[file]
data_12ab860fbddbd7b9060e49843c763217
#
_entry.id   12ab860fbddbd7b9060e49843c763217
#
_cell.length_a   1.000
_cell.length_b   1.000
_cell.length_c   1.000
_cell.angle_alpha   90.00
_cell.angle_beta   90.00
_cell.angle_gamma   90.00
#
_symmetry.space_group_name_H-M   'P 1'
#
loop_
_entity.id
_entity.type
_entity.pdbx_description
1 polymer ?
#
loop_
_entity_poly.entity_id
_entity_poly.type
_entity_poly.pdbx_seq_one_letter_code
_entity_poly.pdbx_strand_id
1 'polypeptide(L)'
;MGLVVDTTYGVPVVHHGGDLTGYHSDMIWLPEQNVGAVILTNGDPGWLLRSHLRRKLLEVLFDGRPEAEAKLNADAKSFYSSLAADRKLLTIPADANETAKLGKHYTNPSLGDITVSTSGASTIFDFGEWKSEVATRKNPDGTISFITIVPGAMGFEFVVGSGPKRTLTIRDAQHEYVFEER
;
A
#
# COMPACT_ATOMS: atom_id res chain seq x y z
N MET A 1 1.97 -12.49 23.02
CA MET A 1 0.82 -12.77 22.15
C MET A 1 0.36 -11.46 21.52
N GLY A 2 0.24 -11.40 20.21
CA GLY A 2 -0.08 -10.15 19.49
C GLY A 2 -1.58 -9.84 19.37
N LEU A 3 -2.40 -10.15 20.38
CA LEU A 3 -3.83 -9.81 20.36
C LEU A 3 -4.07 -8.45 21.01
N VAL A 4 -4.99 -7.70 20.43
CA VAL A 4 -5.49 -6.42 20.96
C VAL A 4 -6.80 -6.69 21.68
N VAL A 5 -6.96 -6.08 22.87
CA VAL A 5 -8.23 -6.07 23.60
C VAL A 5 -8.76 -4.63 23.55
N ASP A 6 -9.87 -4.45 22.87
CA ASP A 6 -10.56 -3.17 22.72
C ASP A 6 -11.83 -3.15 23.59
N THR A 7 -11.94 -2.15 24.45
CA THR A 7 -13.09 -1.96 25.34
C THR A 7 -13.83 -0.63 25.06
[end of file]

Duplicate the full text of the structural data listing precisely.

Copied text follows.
data_12ab860fbddbd7b9060e49843c763217
#
_entry.id   12ab860fbddbd7b9060e49843c763217
#
_cell.length_a   1.000
_cell.length_b   1.000
_cell.length_c   1.000
_cell.angle_alpha   90.00
_cell.angle_beta   90.00
_cell.angle_gamma   90.00
#
_symmetry.space_group_name_H-M   'P 1'
#
loop_
_entity.id
_entity.type
_entity.pdbx_description
1 polymer ?
#
loop_
_entity_poly.entity_id
_entity_poly.type
_entity_poly.pdbx_seq_one_letter_code
_entity_poly.pdbx_strand_id
1 'polypeptide(L)'
;MGLVVDTTYGVPVVHHGGDLTGYHSDMIWLPEQNVGAVILTNGDPGWLLRSHLRRKLLEVLFDGRPEAEAKLNADAKSFYSSLAADRKLLTIPADANETAKLGKHYTNPSLGDITVSTSGASTIFDFGEWKSEVATRKNPDGTISFITIVPGAMGFEFVVGSGPKRTLTIRDAQHEYVFEER
;
A
#
# COMPACT_ATOMS: atom_id res chain seq x y z
N MET A 1 1.97 -12.49 23.02
CA MET A 1 0.82 -12.77 22.15
C MET A 1 0.36 -11.46 21.52
N GLY A 2 0.24 -11.40 20.21
CA GLY A 2 -0.08 -10.15 19.49
C GLY A 2 -1.58 -9.84 19.37
N LEU A 3 -2.40 -10.15 20.38
CA LEU A 3 -3.83 -9.81 20.36
C LEU A 3 -4.07 -8.45 21.01
N VAL A 4 -4.99 -7.70 20.43
CA VAL A 4 -5.49 -6.42 20.96
C VAL A 4 -6.80 -6.69 21.68
N VAL A 5 -6.96 -6.08 22.87
CA VAL A 5 -8.23 -6.07 23.60
C VAL A 5 -8.76 -4.63 23.55
N ASP A 6 -9.87 -4.45 22.87
CA ASP A 6 -10.56 -3.17 22.72
C ASP A 6 -11.83 -3.15 23.59
N THR A 7 -11.94 -2.15 24.45
CA THR A 7 -13.09 -1.96 25.34
C THR A 7 -13.83 -0.63 25.06